Gentoo Overlays: Users' Guide
This document has been written for all users of Gentoo. If you are a Gentoo
developer or Gentoo staff member, and you want to be able to manage your own
overlay, please see the Developers'
What Are Overlays?
"Overlays" are package trees for Portage. They contain additional ebuilds for
Gentoo. They are maintained by Gentoo developers and projects but distributed
separately from the main Portage tree.
Why Use Overlays?
People create overlays for all sorts of reasons. Here are a few of the main
If you modify an ebuild in /usr/portage, your change will be
lost the next time you emerge --sync. But, if you put your modified
ebuild into an overlay, your change is safe from emerge --sync.
Because overlays are not the main Gentoo Portage package tree, they're a
great place to develop and test an ebuild without fear of breaking the main
Gentoo Portage package tree.
Not every ebuild belongs in the Gentoo Portage package tree. An overlay is
a great place to store an ebuild until it is ready to go into the Gentoo
Portage package tree.
What is the Gentoo Overlays Project?
Gentoo Overlays provide social workspaces to allow Gentoo projects, developers
and users to collaborate together on tomorrow's Gentoo packages. We do this by
hosting overlays for Gentoo projects, developers, and users.
Are All Official Overlays Hosted On overlays.gentoo.org?
No. Gentoo developers are free to put their overlay wherever suits them best;
they don't have to use overlays.gentoo.org if they don't want to.
Getting Started With Overlays
Use layman to easily install and update overlays over time.
Before you install layman it is worth mentioning that you probably want USE="git subversion" for it.
After adjusting use flags, to install layman you run:
Code Listing 2.1: Installing layman
# emerge layman
Code Listing 2.2: Telling Portage about layman-fetched repositories
# echo "source /usr/portage/local/layman/make.conf" >> /etc/portage/make.conf
# echo "source /usr/local/portage/layman/make.conf" >> /etc/portage/make.conf
# echo "source /var/lib/layman/make.conf" >> /etc/portage/make.conf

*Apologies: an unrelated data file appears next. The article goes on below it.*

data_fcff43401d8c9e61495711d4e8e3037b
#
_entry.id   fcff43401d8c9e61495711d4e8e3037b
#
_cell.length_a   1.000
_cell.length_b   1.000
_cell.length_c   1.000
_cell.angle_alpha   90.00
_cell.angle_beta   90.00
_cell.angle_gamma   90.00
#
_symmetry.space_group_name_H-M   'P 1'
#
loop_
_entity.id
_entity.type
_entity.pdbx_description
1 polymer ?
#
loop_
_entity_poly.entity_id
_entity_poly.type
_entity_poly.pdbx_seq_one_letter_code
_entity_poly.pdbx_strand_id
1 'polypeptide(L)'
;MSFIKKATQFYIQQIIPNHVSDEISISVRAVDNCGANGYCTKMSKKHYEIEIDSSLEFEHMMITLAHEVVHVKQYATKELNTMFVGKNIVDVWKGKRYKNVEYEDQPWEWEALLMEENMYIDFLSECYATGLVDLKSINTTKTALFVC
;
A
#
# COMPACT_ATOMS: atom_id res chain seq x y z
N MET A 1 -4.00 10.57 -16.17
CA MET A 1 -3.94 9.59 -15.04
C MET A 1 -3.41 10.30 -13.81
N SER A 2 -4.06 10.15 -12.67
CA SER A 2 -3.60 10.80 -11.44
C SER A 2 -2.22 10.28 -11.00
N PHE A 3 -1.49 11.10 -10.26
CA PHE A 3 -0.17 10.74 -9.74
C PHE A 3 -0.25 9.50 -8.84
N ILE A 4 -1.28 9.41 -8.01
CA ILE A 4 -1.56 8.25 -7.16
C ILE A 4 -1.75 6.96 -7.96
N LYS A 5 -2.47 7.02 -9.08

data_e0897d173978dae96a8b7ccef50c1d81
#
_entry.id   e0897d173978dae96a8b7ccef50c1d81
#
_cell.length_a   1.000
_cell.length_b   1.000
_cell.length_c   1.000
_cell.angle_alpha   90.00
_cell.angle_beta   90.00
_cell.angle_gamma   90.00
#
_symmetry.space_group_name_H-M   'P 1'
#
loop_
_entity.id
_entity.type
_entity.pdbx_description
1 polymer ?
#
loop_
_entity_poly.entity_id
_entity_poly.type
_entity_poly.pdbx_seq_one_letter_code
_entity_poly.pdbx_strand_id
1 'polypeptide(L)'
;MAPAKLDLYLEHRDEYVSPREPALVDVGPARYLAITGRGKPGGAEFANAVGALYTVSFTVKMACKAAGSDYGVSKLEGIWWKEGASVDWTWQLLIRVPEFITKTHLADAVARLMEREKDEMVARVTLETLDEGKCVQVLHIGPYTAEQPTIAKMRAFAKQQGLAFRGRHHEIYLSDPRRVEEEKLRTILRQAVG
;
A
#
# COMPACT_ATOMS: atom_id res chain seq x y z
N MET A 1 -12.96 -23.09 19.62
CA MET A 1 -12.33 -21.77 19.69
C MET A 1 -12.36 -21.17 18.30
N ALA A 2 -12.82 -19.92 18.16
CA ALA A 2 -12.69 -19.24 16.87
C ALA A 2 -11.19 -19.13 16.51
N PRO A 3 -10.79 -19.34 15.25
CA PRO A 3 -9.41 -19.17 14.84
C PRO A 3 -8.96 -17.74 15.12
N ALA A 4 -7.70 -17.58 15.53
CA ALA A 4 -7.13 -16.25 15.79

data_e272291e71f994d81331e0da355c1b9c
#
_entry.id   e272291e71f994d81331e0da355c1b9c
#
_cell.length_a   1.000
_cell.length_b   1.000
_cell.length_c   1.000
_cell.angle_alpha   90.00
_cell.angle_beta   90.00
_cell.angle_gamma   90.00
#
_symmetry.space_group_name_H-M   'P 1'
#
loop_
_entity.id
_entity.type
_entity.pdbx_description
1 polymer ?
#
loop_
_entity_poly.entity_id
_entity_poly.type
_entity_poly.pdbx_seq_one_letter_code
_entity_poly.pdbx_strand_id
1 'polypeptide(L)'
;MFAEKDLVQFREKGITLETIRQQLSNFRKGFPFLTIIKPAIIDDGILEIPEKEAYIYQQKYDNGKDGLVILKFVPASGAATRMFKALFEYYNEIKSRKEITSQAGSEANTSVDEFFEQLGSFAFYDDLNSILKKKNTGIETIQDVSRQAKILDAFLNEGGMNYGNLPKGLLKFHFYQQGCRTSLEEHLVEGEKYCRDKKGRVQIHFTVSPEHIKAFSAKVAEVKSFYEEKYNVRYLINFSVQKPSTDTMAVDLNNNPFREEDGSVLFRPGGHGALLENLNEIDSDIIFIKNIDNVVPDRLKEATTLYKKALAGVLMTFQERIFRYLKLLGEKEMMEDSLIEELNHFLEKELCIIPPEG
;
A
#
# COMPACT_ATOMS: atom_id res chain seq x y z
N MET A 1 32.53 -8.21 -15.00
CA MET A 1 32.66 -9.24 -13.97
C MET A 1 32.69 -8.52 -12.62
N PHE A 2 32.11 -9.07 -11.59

Layman will create /var/lib/layman/make.conf once you add
your first overlay. But if you do not plan to install an overlay immediately you
should ensure that this file actually exists and contains the empty variable
PORTDIR_OVERLAY. Otherwise Portage will complain. You can run echo
PORTDIR_OVERLAY=\"\" > /var/lib/layman/make.conf in order to have
the file created correctly.
Listing The Available Overlays
To see the list of overlays available, run:
Code Listing 2.3: Listing the available overlays
# layman -L
Installing An Overlay
To install an overlay on your computer, run:
Code Listing 2.4: Adding an overlay
# layman -a <overlay-name>
For example, to install the PHP
Code Listing 2.5: Adding the PHP overlay
# layman -a php
Installing Packages From An Overlay
After installing an overlay, you can install packages from it by running:
Code Listing 2.6: Installing a package from an overlay
# emerge -av <category>/<package>
Portage automatically searches your Gentoo main tree (in
/usr/portage) and all of the overlays that you've installed, and
picks the latest version of the package that it can find.
If Portage isn't picking up the package from the overlay, that's normally
because the package is marked ~arch, where "arch" is the architecture of your
computer. You'll need to keyword the package as explained in the Gentoo Handbook.
Updating An Overlay
To keep your installed overlays up to date, run:
Code Listing 2.7: Updating all installed overlays
# layman -S
Please don't run this more than once a day, or you'll put too much strain on
How To Get More Involved
All Gentoo developers were users of Gentoo before they became developers and
still are users. Our users aren't just the reason Gentoo exists today; they're
our future volunteers too.
If you start contributing to a project, we'll give you write access to the
project's overlay, and we'll provide mentors to help you contribute.
Eventually, if we like what you do and the way you do it, we'll invite you to go
the whole hog and become a full Gentoo developer.
How To Get Started
If you want to contribute to an overlay, the best approach is to build a good
working relationship with the Gentoo developers who are responsible for the
overlay. You can find out who is responsible for each overlay by going to overlays.gentoo.org's homepage, and
clicking on the link for the overlay in question.
Different developers prefer to be contacted in different ways. Some hang out on
IRC, and may have their own channels for their projects. Examples of these
include the PHP project (#gentoo-php), and the Webapps project (#gentoo-web).
Others prefer to be contacted by email only. The only way you'll find out is to
try and make contact, and take it from there. Commonly people in #gentoo-bugs on
freenode IRC know where to find the people in question.
Working With Subversion
Subversion is one version control
software we use to manage the contents of our overlays. If you have never used
Subversion before, the Subversion book is an excellent way to learn Subversion.
You can buy it in dead-tree format if you prefer or read it online for free.
Working With Git
Git is another version control software we use to manage the contents of our
overlays. To get in touch with it, see the tutorial provided on the homepage.
The Gentoo project (or developer) you're working with should be able to provide
you with any further help and assistance that you need.
Frequently Asked Questions
Q: Do you host overlays for users?
A: Yes, we do. Please see this post for instructions on how
to host your overlay on Gentoo infrastructure.
The contents of this document, unless otherwise expressly stated, are licensed under the CC-BY-SA-2.5 license. The Gentoo Name and Logo Usage Guidelines apply.